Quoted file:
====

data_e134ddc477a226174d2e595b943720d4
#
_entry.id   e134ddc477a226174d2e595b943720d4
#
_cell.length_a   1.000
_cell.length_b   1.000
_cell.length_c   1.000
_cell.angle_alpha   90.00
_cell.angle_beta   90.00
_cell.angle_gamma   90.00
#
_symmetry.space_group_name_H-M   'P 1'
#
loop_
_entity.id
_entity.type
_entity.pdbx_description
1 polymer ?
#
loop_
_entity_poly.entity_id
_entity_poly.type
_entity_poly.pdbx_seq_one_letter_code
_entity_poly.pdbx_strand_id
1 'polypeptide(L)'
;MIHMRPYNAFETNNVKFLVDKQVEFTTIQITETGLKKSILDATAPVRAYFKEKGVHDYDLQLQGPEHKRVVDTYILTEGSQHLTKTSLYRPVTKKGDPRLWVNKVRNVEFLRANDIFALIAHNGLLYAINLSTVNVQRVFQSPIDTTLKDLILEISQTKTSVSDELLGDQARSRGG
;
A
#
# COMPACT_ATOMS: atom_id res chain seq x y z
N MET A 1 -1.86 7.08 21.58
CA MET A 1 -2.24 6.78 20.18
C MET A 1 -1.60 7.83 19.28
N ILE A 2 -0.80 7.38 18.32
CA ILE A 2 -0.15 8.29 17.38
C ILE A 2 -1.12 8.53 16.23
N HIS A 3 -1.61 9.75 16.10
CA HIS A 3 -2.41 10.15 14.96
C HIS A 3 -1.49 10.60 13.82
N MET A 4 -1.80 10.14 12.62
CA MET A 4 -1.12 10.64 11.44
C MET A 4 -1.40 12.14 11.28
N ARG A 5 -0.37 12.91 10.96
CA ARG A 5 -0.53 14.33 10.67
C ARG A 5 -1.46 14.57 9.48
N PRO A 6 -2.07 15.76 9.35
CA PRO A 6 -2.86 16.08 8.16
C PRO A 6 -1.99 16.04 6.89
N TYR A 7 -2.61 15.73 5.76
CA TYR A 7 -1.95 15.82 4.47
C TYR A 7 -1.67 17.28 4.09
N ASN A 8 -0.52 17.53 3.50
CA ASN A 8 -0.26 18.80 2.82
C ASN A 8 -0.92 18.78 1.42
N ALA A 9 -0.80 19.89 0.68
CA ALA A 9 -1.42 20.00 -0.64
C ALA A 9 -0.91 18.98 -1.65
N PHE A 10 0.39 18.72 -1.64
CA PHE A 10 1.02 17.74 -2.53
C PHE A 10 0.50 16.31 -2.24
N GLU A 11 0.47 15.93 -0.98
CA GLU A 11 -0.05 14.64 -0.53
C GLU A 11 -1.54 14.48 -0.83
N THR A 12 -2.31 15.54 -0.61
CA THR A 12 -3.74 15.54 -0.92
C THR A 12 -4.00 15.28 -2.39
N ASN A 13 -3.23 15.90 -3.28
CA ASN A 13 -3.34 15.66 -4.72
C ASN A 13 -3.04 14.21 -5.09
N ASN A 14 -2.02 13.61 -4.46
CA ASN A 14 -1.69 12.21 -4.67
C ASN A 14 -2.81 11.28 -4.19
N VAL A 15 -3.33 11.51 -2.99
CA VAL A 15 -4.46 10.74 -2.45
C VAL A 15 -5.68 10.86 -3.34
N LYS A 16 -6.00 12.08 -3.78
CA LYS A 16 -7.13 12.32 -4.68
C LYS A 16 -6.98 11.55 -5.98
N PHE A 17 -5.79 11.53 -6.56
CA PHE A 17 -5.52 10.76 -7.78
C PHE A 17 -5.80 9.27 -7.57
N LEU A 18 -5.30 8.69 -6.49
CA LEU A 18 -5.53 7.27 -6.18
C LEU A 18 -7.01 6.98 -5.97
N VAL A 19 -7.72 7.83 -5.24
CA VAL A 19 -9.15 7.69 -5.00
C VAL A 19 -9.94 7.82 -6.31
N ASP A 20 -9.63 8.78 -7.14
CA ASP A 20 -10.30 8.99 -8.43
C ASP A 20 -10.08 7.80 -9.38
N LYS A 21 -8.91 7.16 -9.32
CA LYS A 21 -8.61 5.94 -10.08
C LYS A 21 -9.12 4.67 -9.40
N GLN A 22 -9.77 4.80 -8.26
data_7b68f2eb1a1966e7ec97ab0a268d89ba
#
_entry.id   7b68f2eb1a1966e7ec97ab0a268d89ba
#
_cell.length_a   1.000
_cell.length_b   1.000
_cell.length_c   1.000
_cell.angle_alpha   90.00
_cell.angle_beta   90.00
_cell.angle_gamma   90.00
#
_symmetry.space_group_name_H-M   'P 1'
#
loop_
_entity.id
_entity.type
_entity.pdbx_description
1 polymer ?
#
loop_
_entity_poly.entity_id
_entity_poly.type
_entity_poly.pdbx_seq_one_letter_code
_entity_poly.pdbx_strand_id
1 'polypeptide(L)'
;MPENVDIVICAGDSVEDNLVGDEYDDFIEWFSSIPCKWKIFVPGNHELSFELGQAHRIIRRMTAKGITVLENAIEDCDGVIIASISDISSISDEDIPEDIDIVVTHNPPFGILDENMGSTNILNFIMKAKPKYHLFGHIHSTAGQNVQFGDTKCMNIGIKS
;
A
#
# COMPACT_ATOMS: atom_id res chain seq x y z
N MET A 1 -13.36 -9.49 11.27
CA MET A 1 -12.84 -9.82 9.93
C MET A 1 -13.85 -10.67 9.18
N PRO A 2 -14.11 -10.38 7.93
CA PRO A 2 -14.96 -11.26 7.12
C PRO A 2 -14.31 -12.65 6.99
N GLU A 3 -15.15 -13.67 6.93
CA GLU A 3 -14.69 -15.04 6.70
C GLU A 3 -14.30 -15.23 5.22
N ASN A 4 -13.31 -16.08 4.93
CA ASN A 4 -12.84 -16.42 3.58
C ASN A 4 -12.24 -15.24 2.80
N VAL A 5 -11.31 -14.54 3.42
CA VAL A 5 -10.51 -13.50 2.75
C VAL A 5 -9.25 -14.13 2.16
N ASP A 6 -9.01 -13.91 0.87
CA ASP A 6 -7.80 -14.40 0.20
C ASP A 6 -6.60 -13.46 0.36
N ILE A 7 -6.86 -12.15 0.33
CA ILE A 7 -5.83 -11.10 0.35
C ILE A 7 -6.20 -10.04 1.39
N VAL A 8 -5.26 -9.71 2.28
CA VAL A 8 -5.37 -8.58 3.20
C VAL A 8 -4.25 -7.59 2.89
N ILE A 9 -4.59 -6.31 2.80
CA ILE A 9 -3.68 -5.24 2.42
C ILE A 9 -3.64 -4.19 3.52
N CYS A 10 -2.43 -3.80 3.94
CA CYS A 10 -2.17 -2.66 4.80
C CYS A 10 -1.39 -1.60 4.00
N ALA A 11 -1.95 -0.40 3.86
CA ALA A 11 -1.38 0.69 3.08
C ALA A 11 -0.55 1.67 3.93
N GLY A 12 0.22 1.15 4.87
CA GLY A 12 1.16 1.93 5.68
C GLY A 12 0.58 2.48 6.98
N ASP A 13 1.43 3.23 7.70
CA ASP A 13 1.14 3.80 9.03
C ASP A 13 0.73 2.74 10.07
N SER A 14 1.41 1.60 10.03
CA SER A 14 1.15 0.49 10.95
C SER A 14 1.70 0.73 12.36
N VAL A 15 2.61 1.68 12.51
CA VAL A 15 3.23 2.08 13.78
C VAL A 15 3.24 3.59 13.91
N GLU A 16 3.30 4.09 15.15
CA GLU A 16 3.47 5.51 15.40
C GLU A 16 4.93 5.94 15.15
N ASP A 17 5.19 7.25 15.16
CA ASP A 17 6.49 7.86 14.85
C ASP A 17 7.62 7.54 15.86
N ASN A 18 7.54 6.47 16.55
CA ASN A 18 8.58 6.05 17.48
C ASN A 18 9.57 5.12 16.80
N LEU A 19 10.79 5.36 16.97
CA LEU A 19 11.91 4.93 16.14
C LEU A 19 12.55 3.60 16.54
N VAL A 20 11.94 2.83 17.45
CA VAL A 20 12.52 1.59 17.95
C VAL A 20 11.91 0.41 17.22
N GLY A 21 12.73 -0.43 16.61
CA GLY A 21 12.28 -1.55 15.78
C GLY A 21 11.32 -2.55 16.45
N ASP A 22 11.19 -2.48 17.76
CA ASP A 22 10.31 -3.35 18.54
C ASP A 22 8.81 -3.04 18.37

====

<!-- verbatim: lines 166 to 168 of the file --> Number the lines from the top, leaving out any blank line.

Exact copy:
C SER A 14 1.70 0.73 12.36
N VAL A 15 2.61 1.68 12.51
CA VAL A 15 3.23 2.08 13.78